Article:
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Prof. Michael Rosen CBE 1927 – 2018

Class of 1945

Born in October 1927 in Dundee, Michael attended the High School of Dundee until 1944 when he commenced his medical studies in St Andrews, the first in his family to attend university.

Upon graduating, Michael then joined the Royal Army Medical Corps, where he swiftly rose to the rank of Captain and served in Egypt. Here, he ordered his squadron to repaint the barracks before a visit from Countess Mountbatten of Burma, who was apparently so impressed by him that she had him transferred to a cosier billet in Cyprus.

Michael completed his medical training in Bradford, Newcastle and Cleveland, Ohio, before being appointed to a Consultant post in Cardiff in 1961, where he spent the rest of his life. Renowned for keeping the untidiest office in the hospital, colleagues had mentioned how at times it was physically impossible to enter his room due to the mound of paper overflowing from his desk.

What some may say he lacked in height, Michael more than made up for in his attitude towards life with his clear, far-sighted vision coupled with a brisk ‘can-do’ attitude and considerable charm and wit. He was a natural born leader who worked within a medical speciality that, rightly or wrongly, had a reputation for conservatism and timidity. He fought for the recognition of anaesthetists as the guardians of the surgical patient and shunned the image of them being likened to a handmaiden of the surgeon.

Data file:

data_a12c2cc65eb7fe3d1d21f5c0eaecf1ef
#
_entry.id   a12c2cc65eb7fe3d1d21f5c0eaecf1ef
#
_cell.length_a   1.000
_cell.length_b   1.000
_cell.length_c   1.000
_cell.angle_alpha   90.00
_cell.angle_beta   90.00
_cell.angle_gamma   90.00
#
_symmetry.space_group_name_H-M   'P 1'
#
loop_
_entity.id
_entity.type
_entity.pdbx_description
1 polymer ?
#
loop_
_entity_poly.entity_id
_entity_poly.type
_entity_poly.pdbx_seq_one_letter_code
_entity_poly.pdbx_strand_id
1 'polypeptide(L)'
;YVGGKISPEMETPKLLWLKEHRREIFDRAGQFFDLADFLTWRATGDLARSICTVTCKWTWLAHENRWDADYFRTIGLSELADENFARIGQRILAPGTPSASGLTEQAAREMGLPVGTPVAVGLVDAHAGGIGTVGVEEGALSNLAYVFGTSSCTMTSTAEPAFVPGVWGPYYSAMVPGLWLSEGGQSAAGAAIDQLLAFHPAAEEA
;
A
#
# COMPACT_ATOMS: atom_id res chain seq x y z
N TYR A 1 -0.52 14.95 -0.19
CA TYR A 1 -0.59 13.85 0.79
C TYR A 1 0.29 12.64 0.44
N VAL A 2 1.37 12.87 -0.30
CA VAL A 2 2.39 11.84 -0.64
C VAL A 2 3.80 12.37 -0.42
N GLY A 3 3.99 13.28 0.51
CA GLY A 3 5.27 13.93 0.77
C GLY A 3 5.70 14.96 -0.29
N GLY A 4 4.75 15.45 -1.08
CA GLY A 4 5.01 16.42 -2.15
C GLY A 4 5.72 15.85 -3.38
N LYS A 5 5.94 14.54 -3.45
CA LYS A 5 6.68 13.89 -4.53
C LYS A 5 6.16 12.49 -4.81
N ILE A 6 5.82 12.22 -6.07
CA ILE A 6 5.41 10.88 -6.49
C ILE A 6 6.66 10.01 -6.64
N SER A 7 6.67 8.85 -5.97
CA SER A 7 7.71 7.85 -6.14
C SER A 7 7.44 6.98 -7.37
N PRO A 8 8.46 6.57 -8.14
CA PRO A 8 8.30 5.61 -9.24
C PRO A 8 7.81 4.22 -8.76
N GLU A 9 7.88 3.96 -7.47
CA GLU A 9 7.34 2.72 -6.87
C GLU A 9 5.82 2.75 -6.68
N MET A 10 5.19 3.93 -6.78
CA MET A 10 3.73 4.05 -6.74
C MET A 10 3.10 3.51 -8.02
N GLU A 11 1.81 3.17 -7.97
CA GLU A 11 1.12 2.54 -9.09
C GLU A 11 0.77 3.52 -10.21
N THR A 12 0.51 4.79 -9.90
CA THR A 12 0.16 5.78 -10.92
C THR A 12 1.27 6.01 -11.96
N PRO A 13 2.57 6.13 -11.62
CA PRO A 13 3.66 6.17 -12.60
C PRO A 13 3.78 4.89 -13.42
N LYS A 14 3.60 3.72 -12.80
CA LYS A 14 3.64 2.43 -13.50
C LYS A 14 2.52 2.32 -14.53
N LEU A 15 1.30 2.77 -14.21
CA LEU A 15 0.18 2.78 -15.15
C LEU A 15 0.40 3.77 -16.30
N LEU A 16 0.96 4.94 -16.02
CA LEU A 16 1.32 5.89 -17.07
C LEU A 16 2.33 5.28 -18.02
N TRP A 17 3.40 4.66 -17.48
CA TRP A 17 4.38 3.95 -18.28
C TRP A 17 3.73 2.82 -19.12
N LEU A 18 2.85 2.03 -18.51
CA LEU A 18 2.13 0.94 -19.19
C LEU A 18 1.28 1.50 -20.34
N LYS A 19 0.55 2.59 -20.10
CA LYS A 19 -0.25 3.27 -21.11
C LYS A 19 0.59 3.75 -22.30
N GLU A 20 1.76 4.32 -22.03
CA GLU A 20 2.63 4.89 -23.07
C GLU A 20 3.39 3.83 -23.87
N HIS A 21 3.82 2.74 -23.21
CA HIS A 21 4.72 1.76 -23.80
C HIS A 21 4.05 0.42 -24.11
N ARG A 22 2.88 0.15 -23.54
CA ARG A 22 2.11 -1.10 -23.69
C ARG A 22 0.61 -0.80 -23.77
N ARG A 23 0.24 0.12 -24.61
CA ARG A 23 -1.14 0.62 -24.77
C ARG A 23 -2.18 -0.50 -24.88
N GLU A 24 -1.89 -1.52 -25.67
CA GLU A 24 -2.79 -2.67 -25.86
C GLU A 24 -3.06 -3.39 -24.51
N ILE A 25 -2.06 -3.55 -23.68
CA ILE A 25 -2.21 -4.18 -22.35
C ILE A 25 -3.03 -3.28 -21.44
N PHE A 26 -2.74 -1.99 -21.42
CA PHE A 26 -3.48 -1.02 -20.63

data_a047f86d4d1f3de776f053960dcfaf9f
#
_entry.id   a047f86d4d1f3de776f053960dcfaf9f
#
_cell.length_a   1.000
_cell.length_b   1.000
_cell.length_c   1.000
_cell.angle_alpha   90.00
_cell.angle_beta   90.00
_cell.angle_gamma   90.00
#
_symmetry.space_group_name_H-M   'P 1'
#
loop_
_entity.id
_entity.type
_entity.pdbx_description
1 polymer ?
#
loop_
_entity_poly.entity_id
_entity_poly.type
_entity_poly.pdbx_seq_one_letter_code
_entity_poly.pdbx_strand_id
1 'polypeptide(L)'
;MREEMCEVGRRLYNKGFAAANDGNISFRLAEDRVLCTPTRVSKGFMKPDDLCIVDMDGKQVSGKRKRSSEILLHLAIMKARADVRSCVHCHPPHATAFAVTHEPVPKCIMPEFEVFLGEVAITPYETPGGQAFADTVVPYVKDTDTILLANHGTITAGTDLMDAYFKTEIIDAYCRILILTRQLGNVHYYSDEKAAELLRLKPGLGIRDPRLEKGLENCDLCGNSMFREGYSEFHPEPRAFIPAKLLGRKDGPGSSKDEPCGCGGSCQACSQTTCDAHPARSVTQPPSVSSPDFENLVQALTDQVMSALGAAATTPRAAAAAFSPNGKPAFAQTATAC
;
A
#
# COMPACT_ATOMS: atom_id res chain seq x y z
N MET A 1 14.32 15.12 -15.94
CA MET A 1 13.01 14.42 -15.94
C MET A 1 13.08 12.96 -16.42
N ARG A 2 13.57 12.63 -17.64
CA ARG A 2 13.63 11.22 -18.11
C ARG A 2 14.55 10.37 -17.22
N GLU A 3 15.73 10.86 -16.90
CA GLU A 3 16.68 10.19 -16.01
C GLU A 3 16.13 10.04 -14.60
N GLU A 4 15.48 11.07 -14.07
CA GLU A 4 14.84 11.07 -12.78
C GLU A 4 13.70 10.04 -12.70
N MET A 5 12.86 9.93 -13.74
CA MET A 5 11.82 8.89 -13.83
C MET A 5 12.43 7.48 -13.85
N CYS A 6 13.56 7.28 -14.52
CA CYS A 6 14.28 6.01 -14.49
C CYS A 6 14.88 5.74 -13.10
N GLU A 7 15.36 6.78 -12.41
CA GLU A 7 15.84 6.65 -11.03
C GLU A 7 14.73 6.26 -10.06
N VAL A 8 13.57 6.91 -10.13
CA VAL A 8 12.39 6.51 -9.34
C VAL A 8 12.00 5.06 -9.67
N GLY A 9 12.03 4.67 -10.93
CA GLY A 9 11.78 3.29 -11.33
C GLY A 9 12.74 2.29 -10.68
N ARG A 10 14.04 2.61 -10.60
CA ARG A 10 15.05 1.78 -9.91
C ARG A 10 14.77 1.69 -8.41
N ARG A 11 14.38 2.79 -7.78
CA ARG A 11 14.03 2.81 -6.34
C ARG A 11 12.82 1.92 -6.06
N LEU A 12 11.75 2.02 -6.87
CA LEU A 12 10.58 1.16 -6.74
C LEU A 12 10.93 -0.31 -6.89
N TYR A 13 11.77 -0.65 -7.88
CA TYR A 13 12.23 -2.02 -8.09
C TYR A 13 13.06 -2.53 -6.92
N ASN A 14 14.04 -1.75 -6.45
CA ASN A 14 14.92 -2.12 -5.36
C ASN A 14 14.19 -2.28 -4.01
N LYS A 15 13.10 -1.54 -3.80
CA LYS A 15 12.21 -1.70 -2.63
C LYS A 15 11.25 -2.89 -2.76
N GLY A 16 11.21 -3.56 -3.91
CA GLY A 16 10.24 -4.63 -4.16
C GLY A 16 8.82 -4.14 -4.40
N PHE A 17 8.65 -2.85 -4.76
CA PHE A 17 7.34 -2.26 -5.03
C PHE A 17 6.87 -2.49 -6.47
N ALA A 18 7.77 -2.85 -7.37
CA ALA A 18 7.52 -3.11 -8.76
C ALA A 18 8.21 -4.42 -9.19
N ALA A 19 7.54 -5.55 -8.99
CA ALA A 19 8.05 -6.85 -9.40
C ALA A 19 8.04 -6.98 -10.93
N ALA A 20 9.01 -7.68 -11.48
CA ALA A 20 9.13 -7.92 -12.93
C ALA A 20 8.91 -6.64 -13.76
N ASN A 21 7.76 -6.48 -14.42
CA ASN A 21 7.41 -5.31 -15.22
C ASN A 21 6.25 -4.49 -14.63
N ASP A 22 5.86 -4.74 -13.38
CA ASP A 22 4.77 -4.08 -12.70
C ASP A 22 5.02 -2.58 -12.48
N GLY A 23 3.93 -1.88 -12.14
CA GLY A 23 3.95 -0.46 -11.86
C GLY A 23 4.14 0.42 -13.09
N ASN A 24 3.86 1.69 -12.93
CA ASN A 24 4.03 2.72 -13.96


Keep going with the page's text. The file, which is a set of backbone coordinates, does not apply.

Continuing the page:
The course of his professional career saw his list of achievements continuing to grow. Some of his earliest work in 1960 addressed the issue of a lack of medical suction, something that he tackled so successfully that all in the profession now take effective suction for granted.

Michael was also a pioneer of individualised pain relief after surgery, developing the Cardiff Palliator, a device that allowed patients to trigger delivery of morphine directly into the bloodstream whilst using technology to keep them safe while doing so. He will be primarily remembered, however, as a pioneering obstetric anaesthetist and a champion of maternal safety who published more than 170 papers, and edited and wrote seven books.

In his later years, he focused his attention on achieving standards for pain relief for babies undergoing circumcision. His Jewish faith, although never in the foreground, was a comfort to him. Many of his coreligionists will recall being given a mandatory tumbler of whisky to break their 24-hour Yom Kippur fast.

Family was very much at the heart of Michael’s life. He met his wife Sally at a cocktail party in London and they married several years later in 1955, going on to have three children together, Timothy, Amanda and Mark.

Sally sadly died earlier this year, and Michael, who suffered from Parkinson’s disease, followed her peacefully some two weeks later. He died on May 2 2018, aged 90.

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